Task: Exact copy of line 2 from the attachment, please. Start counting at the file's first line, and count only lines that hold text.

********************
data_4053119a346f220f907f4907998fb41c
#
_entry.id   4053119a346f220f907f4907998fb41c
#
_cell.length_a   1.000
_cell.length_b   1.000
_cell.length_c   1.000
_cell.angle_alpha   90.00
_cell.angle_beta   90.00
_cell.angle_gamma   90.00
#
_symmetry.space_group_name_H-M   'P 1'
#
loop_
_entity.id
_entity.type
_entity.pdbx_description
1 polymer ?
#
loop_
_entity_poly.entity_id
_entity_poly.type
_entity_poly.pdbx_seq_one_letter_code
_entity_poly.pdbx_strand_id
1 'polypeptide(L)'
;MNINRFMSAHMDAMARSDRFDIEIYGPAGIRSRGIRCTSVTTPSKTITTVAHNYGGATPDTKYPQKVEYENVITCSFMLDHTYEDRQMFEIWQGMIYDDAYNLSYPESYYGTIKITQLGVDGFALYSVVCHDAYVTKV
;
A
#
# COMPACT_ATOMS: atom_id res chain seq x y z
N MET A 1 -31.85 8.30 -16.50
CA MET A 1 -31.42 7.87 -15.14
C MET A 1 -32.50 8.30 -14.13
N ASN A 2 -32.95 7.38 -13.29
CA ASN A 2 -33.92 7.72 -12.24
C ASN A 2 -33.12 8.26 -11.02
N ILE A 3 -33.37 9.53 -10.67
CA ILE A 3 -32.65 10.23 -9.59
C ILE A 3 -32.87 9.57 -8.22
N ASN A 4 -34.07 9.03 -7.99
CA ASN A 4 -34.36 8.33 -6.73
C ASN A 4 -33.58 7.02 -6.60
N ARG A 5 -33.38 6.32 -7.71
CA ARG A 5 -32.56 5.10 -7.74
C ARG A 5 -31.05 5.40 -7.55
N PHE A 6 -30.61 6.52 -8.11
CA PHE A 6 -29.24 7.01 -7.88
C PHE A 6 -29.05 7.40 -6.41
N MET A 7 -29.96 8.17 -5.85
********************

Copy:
#